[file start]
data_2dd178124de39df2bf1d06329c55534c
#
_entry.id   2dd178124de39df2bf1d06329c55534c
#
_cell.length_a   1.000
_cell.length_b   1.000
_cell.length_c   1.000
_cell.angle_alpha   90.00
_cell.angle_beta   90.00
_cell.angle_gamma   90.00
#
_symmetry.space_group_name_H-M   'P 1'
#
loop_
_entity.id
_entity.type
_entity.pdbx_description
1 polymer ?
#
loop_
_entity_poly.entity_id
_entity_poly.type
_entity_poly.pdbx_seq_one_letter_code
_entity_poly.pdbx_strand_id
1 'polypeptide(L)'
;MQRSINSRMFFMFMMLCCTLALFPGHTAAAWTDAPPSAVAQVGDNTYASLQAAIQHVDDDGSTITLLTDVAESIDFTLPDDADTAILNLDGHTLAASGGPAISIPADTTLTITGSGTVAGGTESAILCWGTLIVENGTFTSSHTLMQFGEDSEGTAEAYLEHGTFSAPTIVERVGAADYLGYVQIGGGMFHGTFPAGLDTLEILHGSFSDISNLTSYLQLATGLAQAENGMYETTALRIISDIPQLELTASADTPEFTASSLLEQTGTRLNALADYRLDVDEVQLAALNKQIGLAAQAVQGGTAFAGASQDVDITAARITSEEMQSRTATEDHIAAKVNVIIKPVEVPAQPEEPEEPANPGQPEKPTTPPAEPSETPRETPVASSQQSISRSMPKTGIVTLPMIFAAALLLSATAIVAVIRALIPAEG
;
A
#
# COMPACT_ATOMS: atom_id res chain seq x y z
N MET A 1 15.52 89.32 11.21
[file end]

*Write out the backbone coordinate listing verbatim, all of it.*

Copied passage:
data_2dd178124de39df2bf1d06329c55534c
#
_entry.id   2dd178124de39df2bf1d06329c55534c
#
_cell.length_a   1.000
_cell.length_b   1.000
_cell.length_c   1.000
_cell.angle_alpha   90.00
_cell.angle_beta   90.00
_cell.angle_gamma   90.00
#
_symmetry.space_group_name_H-M   'P 1'
#
loop_
_entity.id
_entity.type
_entity.pdbx_description
1 polymer ?
#
loop_
_entity_poly.entity_id
_entity_poly.type
_entity_poly.pdbx_seq_one_letter_code
_entity_poly.pdbx_strand_id
1 'polypeptide(L)'
;MQRSINSRMFFMFMMLCCTLALFPGHTAAAWTDAPPSAVAQVGDNTYASLQAAIQHVDDDGSTITLLTDVAESIDFTLPDDADTAILNLDGHTLAASGGPAISIPADTTLTITGSGTVAGGTESAILCWGTLIVENGTFTSSHTLMQFGEDSEGTAEAYLEHGTFSAPTIVERVGAADYLGYVQIGGGMFHGTFPAGLDTLEILHGSFSDISNLTSYLQLATGLAQAENGMYETTALRIISDIPQLELTASADTPEFTASSLLEQTGTRLNALADYRLDVDEVQLAALNKQIGLAAQAVQGGTAFAGASQDVDITAARITSEEMQSRTATEDHIAAKVNVIIKPVEVPAQPEEPEEPANPGQPEKPTTPPAEPSETPRETPVASSQQSISRSMPKTGIVTLPMIFAAALLLSATAIVAVIRALIPAEG
;
A
#
# COMPACT_ATOMS: atom_id res chain seq x y z
N MET A 1 15.52 89.32 11.21